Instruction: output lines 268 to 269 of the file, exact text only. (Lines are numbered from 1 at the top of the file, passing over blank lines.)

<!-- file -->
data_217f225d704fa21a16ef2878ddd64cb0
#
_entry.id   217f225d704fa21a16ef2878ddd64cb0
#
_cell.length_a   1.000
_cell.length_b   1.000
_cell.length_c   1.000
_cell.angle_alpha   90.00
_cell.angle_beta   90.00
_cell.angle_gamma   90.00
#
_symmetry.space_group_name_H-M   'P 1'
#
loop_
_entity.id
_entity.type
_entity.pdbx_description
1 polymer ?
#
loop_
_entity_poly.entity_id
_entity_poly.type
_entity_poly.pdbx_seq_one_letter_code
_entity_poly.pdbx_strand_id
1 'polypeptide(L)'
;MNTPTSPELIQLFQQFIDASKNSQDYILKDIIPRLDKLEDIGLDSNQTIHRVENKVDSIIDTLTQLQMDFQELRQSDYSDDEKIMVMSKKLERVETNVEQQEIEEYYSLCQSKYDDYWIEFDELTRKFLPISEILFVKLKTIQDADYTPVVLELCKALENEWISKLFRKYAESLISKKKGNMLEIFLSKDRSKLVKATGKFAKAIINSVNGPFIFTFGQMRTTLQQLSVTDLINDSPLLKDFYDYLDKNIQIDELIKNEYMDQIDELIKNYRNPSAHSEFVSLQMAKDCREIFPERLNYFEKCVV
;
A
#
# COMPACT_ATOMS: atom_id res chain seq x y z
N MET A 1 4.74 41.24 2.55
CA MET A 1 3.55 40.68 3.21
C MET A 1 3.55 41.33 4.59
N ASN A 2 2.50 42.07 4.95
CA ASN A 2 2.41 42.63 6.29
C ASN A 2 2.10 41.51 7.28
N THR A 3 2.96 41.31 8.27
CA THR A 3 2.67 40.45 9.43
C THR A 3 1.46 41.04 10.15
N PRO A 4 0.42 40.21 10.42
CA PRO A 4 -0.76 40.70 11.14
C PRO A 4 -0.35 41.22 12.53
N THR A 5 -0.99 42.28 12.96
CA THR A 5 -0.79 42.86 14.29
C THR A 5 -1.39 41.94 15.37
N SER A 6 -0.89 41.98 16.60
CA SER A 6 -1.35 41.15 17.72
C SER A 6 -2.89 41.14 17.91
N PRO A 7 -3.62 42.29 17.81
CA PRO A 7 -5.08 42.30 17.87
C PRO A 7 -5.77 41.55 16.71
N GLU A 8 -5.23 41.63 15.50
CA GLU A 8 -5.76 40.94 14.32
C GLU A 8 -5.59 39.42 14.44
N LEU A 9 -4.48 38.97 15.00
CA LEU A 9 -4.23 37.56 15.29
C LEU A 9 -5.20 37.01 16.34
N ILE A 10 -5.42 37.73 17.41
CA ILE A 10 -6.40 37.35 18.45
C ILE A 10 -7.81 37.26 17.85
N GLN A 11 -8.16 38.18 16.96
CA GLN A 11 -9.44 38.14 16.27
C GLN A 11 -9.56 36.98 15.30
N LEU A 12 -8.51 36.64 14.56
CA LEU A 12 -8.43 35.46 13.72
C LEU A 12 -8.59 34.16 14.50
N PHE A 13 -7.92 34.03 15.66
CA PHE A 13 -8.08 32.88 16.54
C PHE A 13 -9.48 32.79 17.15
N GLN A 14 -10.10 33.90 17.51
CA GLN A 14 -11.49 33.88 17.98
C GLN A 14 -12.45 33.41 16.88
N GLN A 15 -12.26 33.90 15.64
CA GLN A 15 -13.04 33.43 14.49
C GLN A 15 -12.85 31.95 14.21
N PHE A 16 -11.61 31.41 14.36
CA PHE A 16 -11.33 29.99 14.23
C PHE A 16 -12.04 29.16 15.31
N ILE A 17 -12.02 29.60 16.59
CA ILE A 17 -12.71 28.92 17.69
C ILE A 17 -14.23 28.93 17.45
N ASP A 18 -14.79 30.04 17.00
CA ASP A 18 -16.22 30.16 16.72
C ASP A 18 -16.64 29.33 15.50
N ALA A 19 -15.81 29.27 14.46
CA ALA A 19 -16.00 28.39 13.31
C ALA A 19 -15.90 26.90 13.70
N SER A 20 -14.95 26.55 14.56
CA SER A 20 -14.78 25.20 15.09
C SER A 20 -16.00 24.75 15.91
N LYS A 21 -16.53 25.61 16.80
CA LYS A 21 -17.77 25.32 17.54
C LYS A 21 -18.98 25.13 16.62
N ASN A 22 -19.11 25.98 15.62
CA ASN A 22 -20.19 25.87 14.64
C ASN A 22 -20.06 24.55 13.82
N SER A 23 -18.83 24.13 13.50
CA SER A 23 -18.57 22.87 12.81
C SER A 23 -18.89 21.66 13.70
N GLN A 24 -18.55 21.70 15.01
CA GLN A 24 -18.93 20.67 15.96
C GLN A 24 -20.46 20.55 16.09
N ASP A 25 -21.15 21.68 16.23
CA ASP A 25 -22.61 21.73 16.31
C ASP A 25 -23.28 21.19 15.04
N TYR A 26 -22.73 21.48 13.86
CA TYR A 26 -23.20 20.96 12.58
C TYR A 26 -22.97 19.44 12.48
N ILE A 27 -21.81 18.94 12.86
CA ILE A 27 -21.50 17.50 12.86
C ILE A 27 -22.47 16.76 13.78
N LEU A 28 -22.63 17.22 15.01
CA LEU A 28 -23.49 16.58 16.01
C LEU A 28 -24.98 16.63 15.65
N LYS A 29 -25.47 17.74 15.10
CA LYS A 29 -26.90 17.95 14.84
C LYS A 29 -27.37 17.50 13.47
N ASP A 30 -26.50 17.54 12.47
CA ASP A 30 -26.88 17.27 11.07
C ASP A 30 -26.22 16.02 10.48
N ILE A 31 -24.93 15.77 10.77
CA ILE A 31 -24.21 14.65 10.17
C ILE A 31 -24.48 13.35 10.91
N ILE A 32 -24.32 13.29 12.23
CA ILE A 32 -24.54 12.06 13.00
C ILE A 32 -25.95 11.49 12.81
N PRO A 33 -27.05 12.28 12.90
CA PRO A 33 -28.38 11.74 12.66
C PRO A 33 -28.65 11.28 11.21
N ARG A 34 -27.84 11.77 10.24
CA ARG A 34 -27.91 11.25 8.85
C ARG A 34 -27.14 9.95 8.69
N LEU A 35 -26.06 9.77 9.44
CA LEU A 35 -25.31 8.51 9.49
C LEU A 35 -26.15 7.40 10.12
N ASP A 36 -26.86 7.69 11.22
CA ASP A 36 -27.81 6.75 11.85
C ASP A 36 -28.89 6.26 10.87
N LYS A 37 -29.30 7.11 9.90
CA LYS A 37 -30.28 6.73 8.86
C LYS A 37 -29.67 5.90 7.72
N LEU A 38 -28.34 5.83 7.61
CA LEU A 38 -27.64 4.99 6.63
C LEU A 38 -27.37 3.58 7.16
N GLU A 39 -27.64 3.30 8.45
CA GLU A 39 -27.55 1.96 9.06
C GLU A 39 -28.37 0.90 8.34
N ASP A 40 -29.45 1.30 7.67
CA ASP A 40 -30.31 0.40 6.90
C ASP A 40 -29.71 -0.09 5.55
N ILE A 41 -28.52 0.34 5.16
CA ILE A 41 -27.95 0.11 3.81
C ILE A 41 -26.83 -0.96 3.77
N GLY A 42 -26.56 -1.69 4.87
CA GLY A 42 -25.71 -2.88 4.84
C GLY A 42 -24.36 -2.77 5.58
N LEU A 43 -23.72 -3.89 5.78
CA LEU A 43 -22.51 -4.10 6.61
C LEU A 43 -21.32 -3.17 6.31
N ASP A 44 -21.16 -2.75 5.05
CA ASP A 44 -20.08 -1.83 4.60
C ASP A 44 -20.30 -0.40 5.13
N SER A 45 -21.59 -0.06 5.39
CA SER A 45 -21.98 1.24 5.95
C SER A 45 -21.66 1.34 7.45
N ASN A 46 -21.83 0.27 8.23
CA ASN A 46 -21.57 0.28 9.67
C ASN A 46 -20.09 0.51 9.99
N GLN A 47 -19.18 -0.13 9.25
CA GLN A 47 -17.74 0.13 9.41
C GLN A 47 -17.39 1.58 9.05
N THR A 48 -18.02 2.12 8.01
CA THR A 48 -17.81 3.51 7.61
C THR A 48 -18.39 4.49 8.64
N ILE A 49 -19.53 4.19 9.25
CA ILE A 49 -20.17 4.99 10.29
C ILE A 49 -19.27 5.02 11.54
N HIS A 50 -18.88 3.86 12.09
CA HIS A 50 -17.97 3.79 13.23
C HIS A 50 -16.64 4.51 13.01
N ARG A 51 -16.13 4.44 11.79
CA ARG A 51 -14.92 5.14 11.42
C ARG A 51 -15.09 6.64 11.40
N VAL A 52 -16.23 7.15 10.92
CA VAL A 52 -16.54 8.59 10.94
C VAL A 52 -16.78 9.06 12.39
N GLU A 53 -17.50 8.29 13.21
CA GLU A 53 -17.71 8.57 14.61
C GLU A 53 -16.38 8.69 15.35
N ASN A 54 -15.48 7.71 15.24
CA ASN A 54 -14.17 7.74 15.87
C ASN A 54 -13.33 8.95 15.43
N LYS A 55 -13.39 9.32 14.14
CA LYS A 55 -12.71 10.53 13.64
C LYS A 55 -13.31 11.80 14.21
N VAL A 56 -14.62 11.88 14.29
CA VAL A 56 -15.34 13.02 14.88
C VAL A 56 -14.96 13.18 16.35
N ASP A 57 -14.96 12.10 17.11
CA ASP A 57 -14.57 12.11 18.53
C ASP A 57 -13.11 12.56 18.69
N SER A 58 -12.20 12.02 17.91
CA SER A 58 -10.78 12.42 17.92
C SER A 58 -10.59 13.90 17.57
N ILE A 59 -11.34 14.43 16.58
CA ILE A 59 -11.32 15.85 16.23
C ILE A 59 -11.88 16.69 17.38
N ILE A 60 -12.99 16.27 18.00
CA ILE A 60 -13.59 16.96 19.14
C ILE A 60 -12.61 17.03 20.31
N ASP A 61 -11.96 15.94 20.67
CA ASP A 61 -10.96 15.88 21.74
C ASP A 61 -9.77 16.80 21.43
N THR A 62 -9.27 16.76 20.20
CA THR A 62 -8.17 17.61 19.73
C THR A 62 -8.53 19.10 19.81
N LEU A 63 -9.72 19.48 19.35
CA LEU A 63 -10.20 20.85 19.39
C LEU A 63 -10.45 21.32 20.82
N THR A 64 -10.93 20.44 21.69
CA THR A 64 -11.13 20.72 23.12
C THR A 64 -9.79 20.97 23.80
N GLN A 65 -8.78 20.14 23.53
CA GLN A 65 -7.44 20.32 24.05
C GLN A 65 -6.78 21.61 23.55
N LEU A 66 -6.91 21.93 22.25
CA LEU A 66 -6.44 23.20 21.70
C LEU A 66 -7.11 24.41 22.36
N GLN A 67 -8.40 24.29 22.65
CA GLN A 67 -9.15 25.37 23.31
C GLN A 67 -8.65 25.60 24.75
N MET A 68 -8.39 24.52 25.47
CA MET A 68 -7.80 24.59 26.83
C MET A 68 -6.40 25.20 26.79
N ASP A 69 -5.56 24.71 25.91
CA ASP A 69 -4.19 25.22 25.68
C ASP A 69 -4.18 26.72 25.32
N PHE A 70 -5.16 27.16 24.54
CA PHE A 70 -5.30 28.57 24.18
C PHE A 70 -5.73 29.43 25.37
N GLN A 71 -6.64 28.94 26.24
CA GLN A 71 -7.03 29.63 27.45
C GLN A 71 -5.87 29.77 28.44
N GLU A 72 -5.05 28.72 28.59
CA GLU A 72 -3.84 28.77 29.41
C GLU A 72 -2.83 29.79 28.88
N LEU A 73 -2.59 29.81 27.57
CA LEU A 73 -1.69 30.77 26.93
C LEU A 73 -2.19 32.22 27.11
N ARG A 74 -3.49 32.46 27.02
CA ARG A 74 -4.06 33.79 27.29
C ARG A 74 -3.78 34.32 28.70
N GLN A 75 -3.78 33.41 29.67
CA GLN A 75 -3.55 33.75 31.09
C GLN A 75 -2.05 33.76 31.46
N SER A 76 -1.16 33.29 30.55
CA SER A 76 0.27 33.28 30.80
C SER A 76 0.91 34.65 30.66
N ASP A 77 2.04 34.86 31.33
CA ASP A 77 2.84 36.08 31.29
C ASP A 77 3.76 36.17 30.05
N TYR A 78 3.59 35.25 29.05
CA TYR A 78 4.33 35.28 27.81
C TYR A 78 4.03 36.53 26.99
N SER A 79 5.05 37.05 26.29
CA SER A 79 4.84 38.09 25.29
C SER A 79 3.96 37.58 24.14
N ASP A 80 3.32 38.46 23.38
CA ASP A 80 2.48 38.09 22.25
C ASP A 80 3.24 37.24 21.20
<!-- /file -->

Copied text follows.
N ASP A 80 3.32 38.46 23.38
CA ASP A 80 2.48 38.09 22.25